April 27, 2006

Spoke too soon

Had a spare hour at work, added another option to bookmark Folders.



Once set, you can use this kind of bookmark to show the Open Dialog box in that particular directory. A big timesaver.

And pushing the far left button now displays the current version date. (Thanks Sige)

Here's the link.

Time to pack...see you in the second week of May. Stay safe ;-)  

Posted by andrewe at 20:32

April 25, 2006

New Book Navigator 2

Okay, this is what? The New, New, New Book Navigator? But this really is a lot better, trust me :-)



As you can see, I have added a drop down list and you can add, delete, overwrite bookmarks as you like. Use any names you like, you can navigate from book to book and even open them if they are closed.

The sheet scrolling buttons are improved too, you can scroll to the next visible sheet, hidden sheets are now ignored.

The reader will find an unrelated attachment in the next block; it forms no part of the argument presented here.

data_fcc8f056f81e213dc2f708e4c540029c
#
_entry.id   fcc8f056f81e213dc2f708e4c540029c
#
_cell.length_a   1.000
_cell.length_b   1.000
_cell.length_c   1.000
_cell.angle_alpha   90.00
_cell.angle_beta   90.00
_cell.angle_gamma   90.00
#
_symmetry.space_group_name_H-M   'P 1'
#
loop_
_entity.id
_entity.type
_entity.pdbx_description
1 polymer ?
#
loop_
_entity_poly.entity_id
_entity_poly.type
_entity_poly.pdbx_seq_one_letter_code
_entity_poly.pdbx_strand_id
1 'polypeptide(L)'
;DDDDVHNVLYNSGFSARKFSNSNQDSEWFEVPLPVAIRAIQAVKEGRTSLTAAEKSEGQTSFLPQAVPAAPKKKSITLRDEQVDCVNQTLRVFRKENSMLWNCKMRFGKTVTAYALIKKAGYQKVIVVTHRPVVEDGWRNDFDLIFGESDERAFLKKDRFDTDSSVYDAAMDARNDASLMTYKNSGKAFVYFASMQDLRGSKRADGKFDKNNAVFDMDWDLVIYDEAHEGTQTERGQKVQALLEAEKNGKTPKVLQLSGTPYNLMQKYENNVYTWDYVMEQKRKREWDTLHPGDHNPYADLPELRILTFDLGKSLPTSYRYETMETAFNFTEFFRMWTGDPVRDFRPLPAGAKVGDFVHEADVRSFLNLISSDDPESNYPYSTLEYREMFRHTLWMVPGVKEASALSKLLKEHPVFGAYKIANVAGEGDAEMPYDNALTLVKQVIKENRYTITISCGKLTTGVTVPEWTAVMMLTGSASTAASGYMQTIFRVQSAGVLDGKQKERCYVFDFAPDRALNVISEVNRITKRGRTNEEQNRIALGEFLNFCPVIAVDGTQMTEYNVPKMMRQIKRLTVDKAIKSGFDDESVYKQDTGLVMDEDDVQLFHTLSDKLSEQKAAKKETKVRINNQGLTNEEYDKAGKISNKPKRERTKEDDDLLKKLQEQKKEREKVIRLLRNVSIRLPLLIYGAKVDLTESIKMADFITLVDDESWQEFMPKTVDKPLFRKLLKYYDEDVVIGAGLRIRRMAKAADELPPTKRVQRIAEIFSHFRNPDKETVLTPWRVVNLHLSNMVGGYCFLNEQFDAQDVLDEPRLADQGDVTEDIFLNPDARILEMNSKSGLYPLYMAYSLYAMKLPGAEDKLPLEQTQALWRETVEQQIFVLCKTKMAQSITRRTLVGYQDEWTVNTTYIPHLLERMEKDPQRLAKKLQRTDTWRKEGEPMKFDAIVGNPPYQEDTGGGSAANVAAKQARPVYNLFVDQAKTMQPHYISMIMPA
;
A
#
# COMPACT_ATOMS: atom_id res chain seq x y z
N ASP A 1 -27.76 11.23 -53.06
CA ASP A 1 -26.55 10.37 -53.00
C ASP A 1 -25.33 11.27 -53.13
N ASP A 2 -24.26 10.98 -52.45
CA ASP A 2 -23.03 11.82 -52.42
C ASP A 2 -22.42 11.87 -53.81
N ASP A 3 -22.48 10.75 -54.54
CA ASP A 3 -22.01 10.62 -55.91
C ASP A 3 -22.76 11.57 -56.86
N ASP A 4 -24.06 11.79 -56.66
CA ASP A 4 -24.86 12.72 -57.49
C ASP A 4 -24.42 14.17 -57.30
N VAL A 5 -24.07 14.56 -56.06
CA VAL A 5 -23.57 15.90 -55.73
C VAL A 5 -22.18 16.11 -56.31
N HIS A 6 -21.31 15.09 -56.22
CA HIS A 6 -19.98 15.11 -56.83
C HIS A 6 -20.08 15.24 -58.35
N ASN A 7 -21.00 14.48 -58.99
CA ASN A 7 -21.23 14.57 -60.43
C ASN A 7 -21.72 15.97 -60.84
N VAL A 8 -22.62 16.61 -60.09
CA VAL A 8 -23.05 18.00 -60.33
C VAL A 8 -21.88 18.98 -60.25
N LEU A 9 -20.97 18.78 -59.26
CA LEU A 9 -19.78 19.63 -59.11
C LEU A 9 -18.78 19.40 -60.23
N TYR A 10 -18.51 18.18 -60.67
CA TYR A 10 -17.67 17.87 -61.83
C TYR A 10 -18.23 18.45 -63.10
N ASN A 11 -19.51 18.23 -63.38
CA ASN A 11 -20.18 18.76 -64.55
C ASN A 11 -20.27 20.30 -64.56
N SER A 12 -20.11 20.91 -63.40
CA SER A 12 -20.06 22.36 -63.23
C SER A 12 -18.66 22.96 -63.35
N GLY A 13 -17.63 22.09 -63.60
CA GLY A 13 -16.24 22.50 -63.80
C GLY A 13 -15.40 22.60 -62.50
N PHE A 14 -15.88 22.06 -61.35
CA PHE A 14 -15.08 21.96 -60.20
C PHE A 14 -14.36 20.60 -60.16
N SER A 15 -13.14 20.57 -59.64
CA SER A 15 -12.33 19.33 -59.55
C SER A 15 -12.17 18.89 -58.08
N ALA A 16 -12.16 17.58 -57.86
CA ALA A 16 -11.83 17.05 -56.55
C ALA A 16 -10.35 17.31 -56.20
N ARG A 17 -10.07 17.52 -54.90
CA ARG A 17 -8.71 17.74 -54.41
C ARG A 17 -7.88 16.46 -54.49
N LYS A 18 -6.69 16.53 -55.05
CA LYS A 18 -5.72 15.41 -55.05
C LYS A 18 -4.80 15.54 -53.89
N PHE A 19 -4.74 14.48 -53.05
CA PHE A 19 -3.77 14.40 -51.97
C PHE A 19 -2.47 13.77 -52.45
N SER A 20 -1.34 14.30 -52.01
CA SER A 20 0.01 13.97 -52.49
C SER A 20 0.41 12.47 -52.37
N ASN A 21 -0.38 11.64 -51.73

Finally there are some new buttons to help you scroll up, down left and right.

Have to admit, I really enjoyed making this. Hope you like it too.

Here is the download link.  
Posted by andrewe at 21:46

April 20, 2006

New Rounded Comments Form

Last time I mentioned I might add some more options to the Rounded Comments form. Well I did. And it's a lot better than before (at least in my opinion)

There are now 3 different types of comments that you can use, Normal, Values and Formulas. All 3 types can be entered into multiple cells at the same time.



"Normal" comments are added with whatever is displayed in the text box. So if you want the same content in all selected comments, this is the way to do it. "Normal" is also the default setting when you use Rounded Comments for the first time.



"Values" comments are added with whatever text is displayed in each selected cell. So if you have a set of cells with some numbers, the comments added will contain the number from each of those cells, formatted to show the same way as the cells.



"Formulas" comments are added with whatever formulas exist in each selected cell. This is a good way to store formulas if you doing some editing but want to refer to them later.